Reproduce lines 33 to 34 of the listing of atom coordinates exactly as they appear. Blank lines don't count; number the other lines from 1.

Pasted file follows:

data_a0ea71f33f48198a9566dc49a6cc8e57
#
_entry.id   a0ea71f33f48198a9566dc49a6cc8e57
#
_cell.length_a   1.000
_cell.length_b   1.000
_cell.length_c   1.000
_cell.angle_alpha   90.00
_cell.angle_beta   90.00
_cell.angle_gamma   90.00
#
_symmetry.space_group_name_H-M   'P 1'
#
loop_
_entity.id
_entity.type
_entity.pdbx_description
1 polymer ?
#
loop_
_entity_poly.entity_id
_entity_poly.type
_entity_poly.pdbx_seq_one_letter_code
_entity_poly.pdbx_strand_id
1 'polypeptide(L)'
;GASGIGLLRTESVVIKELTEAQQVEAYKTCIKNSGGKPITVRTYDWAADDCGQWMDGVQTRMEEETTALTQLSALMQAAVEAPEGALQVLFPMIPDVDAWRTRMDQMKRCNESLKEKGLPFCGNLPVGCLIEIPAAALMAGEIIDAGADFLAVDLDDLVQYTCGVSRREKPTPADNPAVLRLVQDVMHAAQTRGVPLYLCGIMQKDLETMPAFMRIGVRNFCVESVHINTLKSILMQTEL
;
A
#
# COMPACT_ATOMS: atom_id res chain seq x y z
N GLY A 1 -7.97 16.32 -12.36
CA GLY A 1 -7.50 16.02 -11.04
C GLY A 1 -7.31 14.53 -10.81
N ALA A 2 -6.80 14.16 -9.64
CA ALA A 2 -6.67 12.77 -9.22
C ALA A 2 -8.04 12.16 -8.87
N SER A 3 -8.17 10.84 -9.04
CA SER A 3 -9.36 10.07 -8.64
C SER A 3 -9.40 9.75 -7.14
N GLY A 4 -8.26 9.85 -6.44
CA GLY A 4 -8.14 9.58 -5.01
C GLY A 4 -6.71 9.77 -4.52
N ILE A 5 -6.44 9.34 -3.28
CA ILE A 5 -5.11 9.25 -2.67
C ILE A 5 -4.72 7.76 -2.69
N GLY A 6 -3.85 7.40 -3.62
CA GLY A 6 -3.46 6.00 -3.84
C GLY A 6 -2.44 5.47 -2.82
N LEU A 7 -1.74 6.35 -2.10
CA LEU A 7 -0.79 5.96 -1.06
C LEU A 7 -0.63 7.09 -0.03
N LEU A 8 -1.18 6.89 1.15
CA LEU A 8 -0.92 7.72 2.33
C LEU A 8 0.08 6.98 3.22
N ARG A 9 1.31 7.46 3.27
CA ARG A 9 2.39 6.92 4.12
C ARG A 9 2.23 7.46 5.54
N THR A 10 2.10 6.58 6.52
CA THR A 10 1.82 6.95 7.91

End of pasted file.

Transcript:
C GLY A 1 -7.31 14.53 -10.81
N ALA A 2 -6.80 14.16 -9.64